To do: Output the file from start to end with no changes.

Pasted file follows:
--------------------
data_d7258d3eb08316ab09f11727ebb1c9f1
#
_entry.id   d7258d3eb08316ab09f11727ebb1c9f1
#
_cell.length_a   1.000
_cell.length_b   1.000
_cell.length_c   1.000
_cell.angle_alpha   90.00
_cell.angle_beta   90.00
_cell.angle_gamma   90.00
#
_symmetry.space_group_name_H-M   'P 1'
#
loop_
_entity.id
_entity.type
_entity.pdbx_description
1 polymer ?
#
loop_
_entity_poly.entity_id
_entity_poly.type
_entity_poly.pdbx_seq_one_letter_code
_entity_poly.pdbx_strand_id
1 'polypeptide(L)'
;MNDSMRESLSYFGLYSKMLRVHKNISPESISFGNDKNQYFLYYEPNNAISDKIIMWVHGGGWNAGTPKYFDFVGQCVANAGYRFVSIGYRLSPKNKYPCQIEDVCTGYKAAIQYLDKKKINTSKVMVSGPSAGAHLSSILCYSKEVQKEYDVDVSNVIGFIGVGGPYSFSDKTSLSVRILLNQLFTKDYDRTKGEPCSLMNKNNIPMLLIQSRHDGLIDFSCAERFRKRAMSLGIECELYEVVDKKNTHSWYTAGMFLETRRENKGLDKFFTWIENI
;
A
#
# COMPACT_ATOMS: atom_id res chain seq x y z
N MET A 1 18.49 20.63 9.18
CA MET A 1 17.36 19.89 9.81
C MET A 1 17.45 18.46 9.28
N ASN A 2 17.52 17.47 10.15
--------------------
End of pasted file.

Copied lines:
data_d7258d3eb08316ab09f11727ebb1c9f1
#
_entry.id   d7258d3eb08316ab09f11727ebb1c9f1
#
_cell.length_a   1.000
_cell.length_b   1.000
_cell.length_c   1.000
_cell.angle_alpha   90.00
_cell.angle_beta   90.00
_cell.angle_gamma   90.00
#
_symmetry.space_group_name_H-M   'P 1'
#
loop_
_entity.id
_entity.type
_entity.pdbx_description
1 polymer ?
#
loop_
_entity_poly.entity_id
_entity_poly.type
_entity_poly.pdbx_seq_one_letter_code
_entity_poly.pdbx_strand_id
1 'polypeptide(L)'
;MNDSMRESLSYFGLYSKMLRVHKNISPESISFGNDKNQYFLYYEPNNAISDKIIMWVHGGGWNAGTPKYFDFVGQCVANAGYRFVSIGYRLSPKNKYPCQIEDVCTGYKAAIQYLDKKKINTSKVMVSGPSAGAHLSSILCYSKEVQKEYDVDVSNVIGFIGVGGPYSFSDKTSLSVRILLNQLFTKDYDRTKGEPCSLMNKNNIPMLLIQSRHDGLIDFSCAERFRKRAMSLGIECELYEVVDKKNTHSWYTAGMFLETRRENKGLDKFFTWIENI
;
A
#
# COMPACT_ATOMS: atom_id res chain seq x y z
N MET A 1 18.49 20.63 9.18
CA MET A 1 17.36 19.89 9.81
C MET A 1 17.45 18.46 9.28
N ASN A 2 17.52 17.47 10.15